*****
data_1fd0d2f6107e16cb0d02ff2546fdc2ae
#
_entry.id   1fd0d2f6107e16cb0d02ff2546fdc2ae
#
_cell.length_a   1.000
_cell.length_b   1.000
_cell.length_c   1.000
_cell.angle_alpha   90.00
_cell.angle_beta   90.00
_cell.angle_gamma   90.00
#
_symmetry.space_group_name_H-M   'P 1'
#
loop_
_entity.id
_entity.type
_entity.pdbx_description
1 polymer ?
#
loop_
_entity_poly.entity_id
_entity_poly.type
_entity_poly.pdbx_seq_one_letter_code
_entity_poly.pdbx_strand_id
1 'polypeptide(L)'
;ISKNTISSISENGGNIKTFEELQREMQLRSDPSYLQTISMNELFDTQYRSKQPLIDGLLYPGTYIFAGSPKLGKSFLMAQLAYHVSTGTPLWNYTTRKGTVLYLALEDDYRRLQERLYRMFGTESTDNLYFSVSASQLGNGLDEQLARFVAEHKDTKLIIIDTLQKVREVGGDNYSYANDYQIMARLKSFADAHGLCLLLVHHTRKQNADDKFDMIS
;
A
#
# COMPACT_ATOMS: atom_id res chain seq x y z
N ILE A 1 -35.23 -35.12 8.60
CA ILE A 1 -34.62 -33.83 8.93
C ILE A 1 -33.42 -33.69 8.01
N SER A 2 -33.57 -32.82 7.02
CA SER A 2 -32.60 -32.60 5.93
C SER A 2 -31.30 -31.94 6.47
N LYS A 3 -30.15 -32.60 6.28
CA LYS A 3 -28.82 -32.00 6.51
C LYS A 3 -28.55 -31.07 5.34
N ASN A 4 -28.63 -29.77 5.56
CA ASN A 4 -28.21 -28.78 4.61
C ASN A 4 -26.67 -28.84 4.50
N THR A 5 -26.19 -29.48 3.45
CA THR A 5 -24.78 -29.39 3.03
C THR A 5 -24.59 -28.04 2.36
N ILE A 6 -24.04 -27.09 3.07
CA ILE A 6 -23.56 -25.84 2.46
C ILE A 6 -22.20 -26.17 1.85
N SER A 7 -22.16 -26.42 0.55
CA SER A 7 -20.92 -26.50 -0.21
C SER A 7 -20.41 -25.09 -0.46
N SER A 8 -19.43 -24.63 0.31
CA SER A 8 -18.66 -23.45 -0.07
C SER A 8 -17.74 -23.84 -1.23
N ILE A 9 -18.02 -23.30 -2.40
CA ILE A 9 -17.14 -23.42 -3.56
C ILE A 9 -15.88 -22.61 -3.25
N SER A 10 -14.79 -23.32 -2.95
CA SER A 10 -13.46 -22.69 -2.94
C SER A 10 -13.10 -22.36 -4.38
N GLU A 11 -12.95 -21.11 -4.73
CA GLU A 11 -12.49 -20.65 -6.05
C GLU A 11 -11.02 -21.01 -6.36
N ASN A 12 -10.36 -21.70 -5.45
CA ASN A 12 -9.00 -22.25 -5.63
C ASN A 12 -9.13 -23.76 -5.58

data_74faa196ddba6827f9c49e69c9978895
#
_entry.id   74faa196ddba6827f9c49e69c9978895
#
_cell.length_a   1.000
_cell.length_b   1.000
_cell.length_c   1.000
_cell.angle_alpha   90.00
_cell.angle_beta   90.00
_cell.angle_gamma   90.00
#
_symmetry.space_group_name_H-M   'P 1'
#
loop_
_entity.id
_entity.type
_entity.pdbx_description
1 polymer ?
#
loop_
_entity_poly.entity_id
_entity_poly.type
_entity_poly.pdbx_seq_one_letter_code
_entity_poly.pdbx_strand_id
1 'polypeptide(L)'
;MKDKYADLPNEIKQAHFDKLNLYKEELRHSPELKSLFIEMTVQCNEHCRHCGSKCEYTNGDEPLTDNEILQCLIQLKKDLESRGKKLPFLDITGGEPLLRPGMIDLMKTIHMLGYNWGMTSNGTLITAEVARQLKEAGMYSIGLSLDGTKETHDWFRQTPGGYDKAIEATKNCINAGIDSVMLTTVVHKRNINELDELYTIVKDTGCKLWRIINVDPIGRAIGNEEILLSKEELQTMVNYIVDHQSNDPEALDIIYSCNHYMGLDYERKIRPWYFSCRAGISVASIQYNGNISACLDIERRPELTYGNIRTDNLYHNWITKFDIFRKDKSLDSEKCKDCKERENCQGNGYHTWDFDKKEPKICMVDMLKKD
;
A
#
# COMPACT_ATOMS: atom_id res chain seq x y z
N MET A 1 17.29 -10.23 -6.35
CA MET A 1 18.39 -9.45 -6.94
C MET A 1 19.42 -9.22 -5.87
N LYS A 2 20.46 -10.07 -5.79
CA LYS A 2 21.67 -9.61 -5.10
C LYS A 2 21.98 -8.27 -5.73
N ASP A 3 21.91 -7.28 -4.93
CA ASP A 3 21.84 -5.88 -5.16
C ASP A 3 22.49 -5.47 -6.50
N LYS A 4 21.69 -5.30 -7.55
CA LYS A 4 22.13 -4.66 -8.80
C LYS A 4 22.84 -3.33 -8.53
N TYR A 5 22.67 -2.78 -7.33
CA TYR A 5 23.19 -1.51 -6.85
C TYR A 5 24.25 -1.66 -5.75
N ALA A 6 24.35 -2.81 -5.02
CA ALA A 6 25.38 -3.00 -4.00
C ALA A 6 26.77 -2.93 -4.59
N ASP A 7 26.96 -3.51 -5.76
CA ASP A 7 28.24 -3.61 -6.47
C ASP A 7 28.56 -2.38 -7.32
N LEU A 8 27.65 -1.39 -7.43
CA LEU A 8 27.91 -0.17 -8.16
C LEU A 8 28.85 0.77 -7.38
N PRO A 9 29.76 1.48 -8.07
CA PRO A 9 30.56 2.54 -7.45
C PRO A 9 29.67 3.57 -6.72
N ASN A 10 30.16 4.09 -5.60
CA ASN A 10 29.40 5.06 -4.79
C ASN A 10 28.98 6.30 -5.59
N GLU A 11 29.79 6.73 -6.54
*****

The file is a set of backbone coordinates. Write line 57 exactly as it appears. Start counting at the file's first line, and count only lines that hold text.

C ILE A 9 -15.88 -22.61 -3.25